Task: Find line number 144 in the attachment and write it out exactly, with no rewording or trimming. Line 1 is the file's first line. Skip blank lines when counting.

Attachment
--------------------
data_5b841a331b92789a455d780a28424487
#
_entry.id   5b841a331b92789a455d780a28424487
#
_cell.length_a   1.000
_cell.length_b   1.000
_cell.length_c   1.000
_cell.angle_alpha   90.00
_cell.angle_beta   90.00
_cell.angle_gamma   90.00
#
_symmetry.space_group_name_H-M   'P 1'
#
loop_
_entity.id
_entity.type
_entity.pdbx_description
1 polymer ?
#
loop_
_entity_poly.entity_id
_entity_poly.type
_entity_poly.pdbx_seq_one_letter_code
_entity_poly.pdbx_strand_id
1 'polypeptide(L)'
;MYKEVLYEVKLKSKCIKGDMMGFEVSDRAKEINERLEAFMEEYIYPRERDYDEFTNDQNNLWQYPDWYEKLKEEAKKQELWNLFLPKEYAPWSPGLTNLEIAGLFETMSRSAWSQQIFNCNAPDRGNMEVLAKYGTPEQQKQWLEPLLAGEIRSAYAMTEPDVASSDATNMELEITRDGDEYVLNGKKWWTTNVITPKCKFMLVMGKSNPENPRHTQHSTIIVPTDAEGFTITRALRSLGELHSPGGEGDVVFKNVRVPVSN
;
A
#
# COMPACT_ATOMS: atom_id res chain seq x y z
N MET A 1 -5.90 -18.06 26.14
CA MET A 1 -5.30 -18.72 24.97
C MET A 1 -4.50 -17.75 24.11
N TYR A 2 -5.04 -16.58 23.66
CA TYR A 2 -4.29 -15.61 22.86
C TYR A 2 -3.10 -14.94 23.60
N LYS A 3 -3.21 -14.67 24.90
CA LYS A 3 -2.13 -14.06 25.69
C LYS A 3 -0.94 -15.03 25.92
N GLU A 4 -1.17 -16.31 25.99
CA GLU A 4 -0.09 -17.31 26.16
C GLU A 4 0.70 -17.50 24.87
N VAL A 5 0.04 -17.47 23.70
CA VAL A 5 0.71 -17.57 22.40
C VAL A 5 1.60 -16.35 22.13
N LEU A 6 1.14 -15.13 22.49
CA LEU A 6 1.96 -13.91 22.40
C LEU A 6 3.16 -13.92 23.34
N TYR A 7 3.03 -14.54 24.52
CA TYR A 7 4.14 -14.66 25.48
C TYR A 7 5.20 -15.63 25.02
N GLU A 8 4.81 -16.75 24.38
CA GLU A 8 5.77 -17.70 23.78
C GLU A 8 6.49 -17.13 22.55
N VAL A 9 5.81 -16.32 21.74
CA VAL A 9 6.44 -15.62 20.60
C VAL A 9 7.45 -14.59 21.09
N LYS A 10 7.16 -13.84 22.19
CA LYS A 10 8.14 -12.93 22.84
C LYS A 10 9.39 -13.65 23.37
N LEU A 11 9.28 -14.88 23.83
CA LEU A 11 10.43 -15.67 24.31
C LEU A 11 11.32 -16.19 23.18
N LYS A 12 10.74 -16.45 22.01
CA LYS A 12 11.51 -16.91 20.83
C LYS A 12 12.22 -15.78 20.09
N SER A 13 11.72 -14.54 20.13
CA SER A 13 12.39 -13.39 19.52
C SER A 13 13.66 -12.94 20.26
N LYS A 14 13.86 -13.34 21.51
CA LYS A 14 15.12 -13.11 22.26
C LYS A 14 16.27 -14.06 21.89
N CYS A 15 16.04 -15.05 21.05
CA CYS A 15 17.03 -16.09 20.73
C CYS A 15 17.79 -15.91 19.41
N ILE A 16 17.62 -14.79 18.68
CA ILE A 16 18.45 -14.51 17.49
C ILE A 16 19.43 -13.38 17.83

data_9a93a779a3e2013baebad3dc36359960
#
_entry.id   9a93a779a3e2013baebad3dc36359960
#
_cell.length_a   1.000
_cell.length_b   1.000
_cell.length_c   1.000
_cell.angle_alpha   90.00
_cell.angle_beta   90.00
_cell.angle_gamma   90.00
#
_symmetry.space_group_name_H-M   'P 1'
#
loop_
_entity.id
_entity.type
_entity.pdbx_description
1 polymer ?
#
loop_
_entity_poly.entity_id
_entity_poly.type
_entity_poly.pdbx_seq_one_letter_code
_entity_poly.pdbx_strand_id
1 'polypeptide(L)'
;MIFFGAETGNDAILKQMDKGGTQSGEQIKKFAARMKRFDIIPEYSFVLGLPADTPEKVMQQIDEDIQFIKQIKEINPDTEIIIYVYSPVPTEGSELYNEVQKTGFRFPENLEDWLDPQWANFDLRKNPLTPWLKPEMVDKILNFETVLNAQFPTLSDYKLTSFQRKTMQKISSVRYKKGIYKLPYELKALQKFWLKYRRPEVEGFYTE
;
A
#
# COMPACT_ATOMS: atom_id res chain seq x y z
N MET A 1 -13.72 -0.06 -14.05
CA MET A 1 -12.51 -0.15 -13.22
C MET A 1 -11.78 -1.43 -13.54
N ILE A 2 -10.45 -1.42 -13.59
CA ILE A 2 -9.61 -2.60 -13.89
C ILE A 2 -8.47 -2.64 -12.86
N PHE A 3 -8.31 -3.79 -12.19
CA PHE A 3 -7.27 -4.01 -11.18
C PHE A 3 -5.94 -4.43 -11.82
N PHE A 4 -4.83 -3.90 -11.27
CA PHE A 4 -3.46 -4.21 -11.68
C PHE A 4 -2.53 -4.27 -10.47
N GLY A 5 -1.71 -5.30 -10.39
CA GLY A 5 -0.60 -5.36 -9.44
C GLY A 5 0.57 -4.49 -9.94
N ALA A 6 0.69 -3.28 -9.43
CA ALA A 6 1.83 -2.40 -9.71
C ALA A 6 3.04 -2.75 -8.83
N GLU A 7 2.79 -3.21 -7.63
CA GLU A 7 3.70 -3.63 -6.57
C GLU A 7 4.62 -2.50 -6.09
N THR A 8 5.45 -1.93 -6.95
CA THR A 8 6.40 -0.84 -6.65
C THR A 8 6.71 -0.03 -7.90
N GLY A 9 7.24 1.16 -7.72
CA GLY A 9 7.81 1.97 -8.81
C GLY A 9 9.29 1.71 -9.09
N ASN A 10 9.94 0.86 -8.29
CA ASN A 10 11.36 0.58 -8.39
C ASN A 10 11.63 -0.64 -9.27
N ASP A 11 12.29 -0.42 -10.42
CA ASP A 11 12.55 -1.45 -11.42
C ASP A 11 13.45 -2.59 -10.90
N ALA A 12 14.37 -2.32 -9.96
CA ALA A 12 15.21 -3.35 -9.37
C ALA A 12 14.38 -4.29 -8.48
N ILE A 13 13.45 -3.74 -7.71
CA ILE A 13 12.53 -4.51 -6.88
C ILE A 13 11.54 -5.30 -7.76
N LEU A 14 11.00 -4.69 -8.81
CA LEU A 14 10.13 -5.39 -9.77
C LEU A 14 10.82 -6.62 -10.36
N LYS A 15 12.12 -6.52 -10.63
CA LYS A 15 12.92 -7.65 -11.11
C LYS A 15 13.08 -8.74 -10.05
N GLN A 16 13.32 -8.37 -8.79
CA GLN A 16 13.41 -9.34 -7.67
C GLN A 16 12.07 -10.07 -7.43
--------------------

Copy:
C ALA A 12 14.38 -4.29 -8.48